All is quiet at the Drug Information Association's new headquarters, a short ride from the hubbub of Philadelphia. But inside,
the association buzzes with change as it harnesses the expertise and energy of its members to improve healthcare around the
world. Now approaching its 40th year, DIA is expanding both its educational programs and its global reach.
DIA's executive team includes (l to r) Charles Depew, president, Bob Assenzo, executive director, and Irwin Martin, immediate
past president and associate executive director.
An association member since 1967, Executive Director Bob Assenzo confesses that his history is wrapped up with DIA's. He shares
both accounts in an easygoing style, combining industry expertise gained from his former jobs in the regulatory departments
of Novo Nordisk and Upjohn with the idealism of a director of a nonprofit organization.
From a Small Seed
DIA barely resembles the association that was incorporated in 1964. "We started out with 30 members, and now we have almost
1,000 times as many," says Assenzo. "The whole focus was on medical communications and figuring out how to best deliver up-to-date
information to patients about the use and potential problems of pharmaceuticals. We formed because there was an interest in
finding out how executives in other companies did their jobs. What their barriers and concerns were and whether they were
the same as ours. And by and large, we found out that they were the same." (See "Membership Growth," page 36.)
Today, DIA's 27,000 members come from every level of the pharma industry as well as from government and regulatory agencies,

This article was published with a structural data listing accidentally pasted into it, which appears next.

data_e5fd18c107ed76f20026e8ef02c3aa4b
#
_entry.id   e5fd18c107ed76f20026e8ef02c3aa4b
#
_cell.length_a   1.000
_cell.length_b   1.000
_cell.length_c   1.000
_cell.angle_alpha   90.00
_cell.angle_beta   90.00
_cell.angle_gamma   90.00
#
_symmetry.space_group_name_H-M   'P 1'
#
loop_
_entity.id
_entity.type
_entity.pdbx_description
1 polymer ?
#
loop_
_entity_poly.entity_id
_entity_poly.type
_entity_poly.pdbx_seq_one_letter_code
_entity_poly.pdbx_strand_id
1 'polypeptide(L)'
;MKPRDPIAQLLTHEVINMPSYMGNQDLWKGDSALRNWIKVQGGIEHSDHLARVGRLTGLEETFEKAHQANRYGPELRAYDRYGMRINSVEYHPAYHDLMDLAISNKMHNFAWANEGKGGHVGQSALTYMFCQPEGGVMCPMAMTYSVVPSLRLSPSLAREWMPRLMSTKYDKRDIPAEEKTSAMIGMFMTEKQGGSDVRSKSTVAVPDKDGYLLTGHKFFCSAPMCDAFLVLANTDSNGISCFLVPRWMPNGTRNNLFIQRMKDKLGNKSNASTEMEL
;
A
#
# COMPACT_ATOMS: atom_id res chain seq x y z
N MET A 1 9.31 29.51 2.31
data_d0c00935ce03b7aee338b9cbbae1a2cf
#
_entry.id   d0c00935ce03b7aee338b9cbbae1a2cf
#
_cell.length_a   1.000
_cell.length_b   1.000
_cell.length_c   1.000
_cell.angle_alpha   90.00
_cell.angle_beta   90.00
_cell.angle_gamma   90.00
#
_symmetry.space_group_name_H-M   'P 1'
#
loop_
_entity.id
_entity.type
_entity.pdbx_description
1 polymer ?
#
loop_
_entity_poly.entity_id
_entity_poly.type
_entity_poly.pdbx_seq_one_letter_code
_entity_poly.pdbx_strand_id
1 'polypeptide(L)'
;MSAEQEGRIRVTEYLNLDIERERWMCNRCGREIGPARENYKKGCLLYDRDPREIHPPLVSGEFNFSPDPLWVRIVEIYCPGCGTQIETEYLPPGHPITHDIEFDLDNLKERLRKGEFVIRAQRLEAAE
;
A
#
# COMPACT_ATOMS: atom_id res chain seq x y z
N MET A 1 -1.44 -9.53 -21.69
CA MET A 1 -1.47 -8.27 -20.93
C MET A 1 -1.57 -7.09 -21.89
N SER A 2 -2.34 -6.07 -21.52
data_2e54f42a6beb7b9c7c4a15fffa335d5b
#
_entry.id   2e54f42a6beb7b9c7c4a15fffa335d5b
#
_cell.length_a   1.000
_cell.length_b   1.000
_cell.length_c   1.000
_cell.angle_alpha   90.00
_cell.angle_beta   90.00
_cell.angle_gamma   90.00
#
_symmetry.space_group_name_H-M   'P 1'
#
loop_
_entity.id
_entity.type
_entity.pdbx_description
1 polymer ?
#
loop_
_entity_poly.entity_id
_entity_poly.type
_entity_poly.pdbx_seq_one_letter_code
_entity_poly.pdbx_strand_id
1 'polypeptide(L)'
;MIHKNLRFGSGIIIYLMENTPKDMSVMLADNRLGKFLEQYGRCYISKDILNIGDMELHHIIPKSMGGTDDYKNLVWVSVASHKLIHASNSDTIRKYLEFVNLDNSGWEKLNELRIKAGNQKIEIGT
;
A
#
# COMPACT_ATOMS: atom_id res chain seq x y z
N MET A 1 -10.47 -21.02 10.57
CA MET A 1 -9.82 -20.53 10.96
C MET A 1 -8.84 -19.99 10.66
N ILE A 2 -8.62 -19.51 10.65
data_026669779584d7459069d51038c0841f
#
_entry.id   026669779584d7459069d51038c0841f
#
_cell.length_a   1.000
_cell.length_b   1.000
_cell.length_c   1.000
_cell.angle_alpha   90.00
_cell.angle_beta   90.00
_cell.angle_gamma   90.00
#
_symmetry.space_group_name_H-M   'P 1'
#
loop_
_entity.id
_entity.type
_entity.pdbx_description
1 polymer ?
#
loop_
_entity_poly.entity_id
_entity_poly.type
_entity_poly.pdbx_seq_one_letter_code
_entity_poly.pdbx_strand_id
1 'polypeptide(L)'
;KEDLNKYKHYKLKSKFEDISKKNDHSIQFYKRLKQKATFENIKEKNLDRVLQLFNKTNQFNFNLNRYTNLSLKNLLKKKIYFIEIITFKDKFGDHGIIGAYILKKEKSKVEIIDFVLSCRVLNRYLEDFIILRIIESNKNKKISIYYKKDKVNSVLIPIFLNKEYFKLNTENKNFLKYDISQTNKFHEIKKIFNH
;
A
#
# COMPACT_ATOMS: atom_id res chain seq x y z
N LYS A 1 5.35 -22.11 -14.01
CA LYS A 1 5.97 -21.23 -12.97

academic institutions, contract service organizations, and healthcare consultancies in 75 countries. DIA programs and services
cover the gamut of drug development and marketing. But the association's purpose-the exchange of information to foster healthcare
advances-remains the same.
DIA's lifeblood is its volunteers-plus a small paid staff-and it survives because of their efforts to accomplish its mission
of advancing members' careers, professions, and organizations. Volunteers' dedication to that goal, their ability to step
outside of insular corporate thinking, and their grass-roots approach to tackling industry issues are what set DIA apart from
commercial training companies.
Members often find that, as their careers mature, they end up volunteering to speak at or chair the same types of events they
attended during the early part of their career. That's because, despite busy schedules, they find that membership has its
"When people share scientifically with friends and colleagues, they get a passion for DIA," says Assenzo. "Some people, like
myself, volunteer because it's pay-back time. DIA helped my career, and now I can help other people. Others volunteer because
they have something to say and they need a place to say it. DIA gives them that opportunity. Other people want visibility
or recognition, and we can give them that, too, by offering them a stage to speak on. And the companies benefit. When I was
at Upjohn, they supported my involvement because they knew, when I spoke on stage, people would say, 'Wow! Upjohn has a lot
of good scientists. That's a company I'd like to work for.'"
Companies may benefit, but DIA remains solidly committed to the individual. DIA's mantra of "meeting member needs" is especially
notable, given an industry environment made faceless by megamergers in which long-standing employees have little job security.
It gears its programs and services toward people within the healthcare industry, not just pharma. There are no corporate memberships
or sponsorships, and individual dues are only $100, or 100 euros, annually. Those two factors create a neutral forum where
all healthcare players-especially regulators-feel comfortable discussing healthcare issues and receiving training.
Assenzo says DIA's neutrality encourages the multidisciplinary approach necessary to make the organization work. "When we